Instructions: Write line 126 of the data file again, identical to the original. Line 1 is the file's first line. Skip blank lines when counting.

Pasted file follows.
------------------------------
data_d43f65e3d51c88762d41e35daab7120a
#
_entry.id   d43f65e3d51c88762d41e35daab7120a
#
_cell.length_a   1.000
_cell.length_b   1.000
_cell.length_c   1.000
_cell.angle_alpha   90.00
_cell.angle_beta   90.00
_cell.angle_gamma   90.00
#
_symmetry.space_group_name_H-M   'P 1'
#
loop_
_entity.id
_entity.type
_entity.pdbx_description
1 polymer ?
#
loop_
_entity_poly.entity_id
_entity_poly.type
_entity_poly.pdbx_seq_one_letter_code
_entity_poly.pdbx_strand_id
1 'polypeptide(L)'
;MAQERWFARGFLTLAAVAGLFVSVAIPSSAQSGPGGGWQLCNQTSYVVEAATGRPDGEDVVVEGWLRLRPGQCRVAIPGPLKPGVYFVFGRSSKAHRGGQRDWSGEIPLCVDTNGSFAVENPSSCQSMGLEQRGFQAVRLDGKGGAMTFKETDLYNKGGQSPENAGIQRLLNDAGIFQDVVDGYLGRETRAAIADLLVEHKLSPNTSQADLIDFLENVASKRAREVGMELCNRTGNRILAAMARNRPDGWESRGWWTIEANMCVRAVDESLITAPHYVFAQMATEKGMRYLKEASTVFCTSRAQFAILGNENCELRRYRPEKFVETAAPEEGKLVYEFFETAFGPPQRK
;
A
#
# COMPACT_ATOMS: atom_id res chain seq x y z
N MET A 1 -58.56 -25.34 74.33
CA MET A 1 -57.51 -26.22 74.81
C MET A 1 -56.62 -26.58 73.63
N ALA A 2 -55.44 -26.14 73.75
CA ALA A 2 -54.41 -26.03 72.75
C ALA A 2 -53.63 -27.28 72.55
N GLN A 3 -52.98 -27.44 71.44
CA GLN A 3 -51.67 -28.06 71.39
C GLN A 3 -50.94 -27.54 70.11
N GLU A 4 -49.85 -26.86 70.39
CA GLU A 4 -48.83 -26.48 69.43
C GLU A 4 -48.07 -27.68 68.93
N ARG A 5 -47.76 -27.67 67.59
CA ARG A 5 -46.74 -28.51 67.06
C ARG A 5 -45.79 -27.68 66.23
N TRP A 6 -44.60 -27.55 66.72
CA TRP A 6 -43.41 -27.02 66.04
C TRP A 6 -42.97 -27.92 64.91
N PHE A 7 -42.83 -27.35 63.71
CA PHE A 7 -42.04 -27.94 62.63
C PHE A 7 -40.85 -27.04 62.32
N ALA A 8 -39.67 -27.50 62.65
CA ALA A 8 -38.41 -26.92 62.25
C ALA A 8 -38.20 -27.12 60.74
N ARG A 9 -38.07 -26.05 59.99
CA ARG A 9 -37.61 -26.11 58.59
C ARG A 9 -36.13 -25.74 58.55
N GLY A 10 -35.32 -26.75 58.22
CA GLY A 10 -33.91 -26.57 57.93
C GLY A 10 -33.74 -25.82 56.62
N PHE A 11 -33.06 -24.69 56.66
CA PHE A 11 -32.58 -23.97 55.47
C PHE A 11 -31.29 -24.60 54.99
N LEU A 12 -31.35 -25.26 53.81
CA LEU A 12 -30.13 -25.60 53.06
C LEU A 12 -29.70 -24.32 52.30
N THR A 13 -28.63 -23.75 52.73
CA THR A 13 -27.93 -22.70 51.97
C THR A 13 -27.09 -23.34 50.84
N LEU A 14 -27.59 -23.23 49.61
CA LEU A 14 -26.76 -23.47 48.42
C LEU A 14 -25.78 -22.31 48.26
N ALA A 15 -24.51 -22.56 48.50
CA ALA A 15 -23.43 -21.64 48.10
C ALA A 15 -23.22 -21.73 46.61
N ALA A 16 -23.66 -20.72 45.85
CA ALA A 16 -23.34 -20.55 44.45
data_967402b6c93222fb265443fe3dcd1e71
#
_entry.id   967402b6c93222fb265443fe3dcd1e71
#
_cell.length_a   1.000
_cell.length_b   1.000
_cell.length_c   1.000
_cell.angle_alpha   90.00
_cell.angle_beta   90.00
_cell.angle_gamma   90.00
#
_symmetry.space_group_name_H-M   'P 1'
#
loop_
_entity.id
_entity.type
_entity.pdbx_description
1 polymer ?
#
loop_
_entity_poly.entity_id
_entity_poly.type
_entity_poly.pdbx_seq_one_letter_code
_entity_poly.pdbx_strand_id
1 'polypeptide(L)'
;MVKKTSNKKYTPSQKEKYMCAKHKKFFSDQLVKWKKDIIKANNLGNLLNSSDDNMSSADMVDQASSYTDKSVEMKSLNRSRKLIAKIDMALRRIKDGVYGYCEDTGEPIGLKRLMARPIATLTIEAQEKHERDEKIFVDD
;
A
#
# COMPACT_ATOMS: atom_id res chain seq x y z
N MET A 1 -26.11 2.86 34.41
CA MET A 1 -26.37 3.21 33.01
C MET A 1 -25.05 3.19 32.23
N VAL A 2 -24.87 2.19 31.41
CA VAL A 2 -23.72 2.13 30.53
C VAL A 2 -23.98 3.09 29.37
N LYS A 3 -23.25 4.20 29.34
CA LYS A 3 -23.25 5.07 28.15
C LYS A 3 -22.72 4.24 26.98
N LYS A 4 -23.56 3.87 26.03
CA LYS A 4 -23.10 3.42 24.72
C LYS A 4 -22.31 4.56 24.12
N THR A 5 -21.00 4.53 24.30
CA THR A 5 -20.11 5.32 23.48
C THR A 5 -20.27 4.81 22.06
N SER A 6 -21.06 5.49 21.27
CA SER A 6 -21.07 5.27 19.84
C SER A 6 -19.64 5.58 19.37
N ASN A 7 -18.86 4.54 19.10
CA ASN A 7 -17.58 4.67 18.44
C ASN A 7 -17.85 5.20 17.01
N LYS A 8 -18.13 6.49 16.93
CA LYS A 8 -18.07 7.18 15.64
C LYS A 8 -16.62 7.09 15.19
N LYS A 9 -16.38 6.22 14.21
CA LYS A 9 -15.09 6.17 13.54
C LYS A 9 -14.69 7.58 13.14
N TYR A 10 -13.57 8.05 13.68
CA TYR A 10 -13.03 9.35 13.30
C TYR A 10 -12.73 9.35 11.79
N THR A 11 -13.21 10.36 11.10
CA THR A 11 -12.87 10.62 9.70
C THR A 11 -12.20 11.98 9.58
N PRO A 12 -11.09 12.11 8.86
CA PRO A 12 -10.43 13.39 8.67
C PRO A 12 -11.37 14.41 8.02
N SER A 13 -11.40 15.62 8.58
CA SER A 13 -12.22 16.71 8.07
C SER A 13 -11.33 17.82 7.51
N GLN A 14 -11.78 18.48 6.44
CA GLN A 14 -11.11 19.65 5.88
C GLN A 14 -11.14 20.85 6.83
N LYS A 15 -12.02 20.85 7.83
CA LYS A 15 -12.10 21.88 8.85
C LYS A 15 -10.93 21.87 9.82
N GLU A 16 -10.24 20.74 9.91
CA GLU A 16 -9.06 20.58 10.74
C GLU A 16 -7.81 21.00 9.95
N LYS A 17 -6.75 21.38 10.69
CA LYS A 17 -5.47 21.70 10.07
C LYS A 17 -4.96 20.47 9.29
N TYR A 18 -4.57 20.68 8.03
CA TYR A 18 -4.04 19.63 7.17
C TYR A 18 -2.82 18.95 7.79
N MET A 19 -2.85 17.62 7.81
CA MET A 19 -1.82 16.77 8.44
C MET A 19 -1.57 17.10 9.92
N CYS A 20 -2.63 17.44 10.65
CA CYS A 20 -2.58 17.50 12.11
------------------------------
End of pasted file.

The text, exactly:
N ASN A 7 -18.86 4.54 19.10